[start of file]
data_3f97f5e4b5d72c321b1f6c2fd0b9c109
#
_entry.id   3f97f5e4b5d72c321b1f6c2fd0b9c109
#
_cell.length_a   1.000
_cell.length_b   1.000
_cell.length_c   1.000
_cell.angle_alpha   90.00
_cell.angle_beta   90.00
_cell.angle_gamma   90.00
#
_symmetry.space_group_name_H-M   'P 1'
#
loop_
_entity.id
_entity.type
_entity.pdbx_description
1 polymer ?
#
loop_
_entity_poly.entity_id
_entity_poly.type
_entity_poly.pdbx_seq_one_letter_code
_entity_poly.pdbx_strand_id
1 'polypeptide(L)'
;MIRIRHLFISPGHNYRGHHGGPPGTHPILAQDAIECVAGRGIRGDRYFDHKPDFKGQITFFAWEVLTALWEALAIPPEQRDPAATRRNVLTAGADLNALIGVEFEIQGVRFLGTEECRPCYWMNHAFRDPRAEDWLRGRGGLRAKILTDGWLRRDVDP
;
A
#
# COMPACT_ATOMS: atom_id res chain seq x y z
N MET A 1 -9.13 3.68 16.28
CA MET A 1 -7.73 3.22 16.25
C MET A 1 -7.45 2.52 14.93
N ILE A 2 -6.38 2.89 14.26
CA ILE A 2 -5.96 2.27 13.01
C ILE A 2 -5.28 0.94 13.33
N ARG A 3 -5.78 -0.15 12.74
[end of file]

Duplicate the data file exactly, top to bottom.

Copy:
data_3f97f5e4b5d72c321b1f6c2fd0b9c109
#
_entry.id   3f97f5e4b5d72c321b1f6c2fd0b9c109
#
_cell.length_a   1.000
_cell.length_b   1.000
_cell.length_c   1.000
_cell.angle_alpha   90.00
_cell.angle_beta   90.00
_cell.angle_gamma   90.00
#
_symmetry.space_group_name_H-M   'P 1'
#
loop_
_entity.id
_entity.type
_entity.pdbx_description
1 polymer ?
#
loop_
_entity_poly.entity_id
_entity_poly.type
_entity_poly.pdbx_seq_one_letter_code
_entity_poly.pdbx_strand_id
1 'polypeptide(L)'
;MIRIRHLFISPGHNYRGHHGGPPGTHPILAQDAIECVAGRGIRGDRYFDHKPDFKGQITFFAWEVLTALWEALAIPPEQRDPAATRRNVLTAGADLNALIGVEFEIQGVRFLGTEECRPCYWMNHAFRDPRAEDWLRGRGGLRAKILTDGWLRRDVDP
;
A
#
# COMPACT_ATOMS: atom_id res chain seq x y z
N MET A 1 -9.13 3.68 16.28
CA MET A 1 -7.73 3.22 16.25
C MET A 1 -7.45 2.52 14.93
N ILE A 2 -6.38 2.89 14.26
CA ILE A 2 -5.96 2.27 13.01
C ILE A 2 -5.28 0.94 13.33
N ARG A 3 -5.78 -0.15 12.74